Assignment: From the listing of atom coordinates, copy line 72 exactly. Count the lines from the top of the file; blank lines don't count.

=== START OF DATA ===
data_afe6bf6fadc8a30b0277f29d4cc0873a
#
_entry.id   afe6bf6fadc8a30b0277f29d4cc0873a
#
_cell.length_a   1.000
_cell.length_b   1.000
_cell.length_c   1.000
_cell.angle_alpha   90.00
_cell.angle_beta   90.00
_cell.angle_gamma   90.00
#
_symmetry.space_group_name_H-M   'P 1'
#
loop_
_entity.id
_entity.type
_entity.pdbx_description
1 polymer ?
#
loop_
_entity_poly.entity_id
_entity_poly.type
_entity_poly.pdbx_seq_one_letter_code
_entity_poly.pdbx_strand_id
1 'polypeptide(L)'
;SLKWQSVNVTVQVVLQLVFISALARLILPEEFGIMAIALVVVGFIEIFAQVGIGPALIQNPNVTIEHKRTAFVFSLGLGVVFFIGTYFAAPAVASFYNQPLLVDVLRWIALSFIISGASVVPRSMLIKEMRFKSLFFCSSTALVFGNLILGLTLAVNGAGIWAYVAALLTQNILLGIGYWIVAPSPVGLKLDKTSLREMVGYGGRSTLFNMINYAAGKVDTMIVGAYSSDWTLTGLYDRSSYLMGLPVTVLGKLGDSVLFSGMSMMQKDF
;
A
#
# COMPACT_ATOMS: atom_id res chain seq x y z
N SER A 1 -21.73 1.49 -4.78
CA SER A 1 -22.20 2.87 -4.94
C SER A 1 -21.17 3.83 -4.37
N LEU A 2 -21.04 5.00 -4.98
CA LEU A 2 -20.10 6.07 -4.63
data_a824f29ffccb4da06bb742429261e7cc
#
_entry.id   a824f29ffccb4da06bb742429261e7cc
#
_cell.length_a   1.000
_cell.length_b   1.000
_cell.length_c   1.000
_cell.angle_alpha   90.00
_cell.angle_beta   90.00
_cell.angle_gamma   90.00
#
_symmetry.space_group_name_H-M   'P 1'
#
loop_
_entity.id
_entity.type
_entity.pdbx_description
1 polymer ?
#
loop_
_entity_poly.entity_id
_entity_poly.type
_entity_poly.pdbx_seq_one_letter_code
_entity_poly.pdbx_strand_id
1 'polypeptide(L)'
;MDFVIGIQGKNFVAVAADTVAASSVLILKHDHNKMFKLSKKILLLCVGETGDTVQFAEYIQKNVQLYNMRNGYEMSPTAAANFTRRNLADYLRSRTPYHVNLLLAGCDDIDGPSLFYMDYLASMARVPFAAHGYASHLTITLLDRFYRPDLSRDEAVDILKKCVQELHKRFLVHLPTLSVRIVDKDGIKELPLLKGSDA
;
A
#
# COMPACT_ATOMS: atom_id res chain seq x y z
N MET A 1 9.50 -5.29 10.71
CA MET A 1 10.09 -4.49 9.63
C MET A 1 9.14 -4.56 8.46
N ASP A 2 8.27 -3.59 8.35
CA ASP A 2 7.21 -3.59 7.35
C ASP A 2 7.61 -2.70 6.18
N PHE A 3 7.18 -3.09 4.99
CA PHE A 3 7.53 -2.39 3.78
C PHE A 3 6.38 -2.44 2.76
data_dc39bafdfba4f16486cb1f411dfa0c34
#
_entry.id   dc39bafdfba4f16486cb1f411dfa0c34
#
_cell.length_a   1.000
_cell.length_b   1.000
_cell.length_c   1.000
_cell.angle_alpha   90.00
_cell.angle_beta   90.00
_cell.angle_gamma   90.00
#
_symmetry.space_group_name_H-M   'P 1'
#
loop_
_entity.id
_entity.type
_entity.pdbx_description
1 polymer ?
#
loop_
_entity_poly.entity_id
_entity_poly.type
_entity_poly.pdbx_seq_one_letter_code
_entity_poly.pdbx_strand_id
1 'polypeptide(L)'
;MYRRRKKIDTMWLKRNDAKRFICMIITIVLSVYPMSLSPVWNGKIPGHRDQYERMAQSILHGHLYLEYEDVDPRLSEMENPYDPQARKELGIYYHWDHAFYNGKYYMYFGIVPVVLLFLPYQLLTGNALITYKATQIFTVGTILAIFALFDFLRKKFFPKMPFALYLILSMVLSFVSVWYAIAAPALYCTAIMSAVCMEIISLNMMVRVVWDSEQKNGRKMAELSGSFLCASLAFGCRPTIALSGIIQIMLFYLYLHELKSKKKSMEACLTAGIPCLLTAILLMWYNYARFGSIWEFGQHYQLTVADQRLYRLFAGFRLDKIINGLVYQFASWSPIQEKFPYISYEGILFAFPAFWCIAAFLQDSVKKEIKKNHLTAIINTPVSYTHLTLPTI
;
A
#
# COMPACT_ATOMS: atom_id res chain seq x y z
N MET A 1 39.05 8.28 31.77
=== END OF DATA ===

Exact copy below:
N PHE A 3 7.18 -3.09 4.99